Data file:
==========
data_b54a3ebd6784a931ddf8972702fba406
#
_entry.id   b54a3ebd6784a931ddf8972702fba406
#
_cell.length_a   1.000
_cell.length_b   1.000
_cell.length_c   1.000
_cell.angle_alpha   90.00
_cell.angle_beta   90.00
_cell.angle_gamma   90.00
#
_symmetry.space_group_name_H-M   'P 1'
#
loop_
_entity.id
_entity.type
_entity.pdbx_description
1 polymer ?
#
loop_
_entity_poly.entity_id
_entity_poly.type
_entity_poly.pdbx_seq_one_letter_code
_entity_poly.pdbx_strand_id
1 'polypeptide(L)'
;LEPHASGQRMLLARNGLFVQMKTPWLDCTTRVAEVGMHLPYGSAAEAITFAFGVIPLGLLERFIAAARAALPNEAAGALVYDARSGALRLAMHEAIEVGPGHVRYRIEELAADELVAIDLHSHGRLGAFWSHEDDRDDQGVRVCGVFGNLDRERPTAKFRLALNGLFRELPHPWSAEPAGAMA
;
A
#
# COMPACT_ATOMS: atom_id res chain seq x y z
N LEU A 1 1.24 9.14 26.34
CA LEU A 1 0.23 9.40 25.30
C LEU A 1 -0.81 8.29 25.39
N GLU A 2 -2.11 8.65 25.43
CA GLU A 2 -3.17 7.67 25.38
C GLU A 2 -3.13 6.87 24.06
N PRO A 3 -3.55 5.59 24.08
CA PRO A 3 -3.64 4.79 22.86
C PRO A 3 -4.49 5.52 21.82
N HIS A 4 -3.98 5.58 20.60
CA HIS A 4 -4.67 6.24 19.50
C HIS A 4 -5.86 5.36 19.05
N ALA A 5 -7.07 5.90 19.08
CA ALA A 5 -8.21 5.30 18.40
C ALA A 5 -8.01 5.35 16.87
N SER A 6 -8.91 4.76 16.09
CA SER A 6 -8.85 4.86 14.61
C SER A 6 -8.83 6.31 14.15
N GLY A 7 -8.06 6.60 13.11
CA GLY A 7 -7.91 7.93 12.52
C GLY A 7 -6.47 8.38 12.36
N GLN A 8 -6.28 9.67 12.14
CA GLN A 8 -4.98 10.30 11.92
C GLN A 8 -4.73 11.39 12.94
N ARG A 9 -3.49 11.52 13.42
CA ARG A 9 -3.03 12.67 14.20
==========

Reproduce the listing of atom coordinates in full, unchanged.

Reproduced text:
data_b54a3ebd6784a931ddf8972702fba406
#
_entry.id   b54a3ebd6784a931ddf8972702fba406
#
_cell.length_a   1.000
_cell.length_b   1.000
_cell.length_c   1.000
_cell.angle_alpha   90.00
_cell.angle_beta   90.00
_cell.angle_gamma   90.00
#
_symmetry.space_group_name_H-M   'P 1'
#
loop_
_entity.id
_entity.type
_entity.pdbx_description
1 polymer ?
#
loop_
_entity_poly.entity_id
_entity_poly.type
_entity_poly.pdbx_seq_one_letter_code
_entity_poly.pdbx_strand_id
1 'polypeptide(L)'
;LEPHASGQRMLLARNGLFVQMKTPWLDCTTRVAEVGMHLPYGSAAEAITFAFGVIPLGLLERFIAAARAALPNEAAGALVYDARSGALRLAMHEAIEVGPGHVRYRIEELAADELVAIDLHSHGRLGAFWSHEDDRDDQGVRVCGVFGNLDRERPTAKFRLALNGLFRELPHPWSAEPAGAMA
;
A
#
# COMPACT_ATOMS: atom_id res chain seq x y z
N LEU A 1 1.24 9.14 26.34
CA LEU A 1 0.23 9.40 25.30
C LEU A 1 -0.81 8.29 25.39
N GLU A 2 -2.11 8.65 25.43
CA GLU A 2 -3.17 7.67 25.38
C GLU A 2 -3.13 6.87 24.06
N PRO A 3 -3.55 5.59 24.08
CA PRO A 3 -3.64 4.79 22.86
C PRO A 3 -4.49 5.52 21.82
N HIS A 4 -3.98 5.58 20.60
CA HIS A 4 -4.67 6.24 19.50
C HIS A 4 -5.86 5.36 19.05
N ALA A 5 -7.07 5.90 19.08
CA ALA A 5 -8.21 5.30 18.40
C ALA A 5 -8.01 5.35 16.87
N SER A 6 -8.91 4.76 16.09
CA SER A 6 -8.85 4.86 14.61
C SER A 6 -8.83 6.31 14.15
N GLY A 7 -8.06 6.60 13.11
CA GLY A 7 -7.91 7.93 12.52
C GLY A 7 -6.47 8.38 12.36
N GLN A 8 -6.28 9.67 12.14
CA GLN A 8 -4.98 10.30 11.92
C GLN A 8 -4.73 11.39 12.94
N ARG A 9 -3.49 11.52 13.42
CA ARG A 9 -3.03 12.67 14.20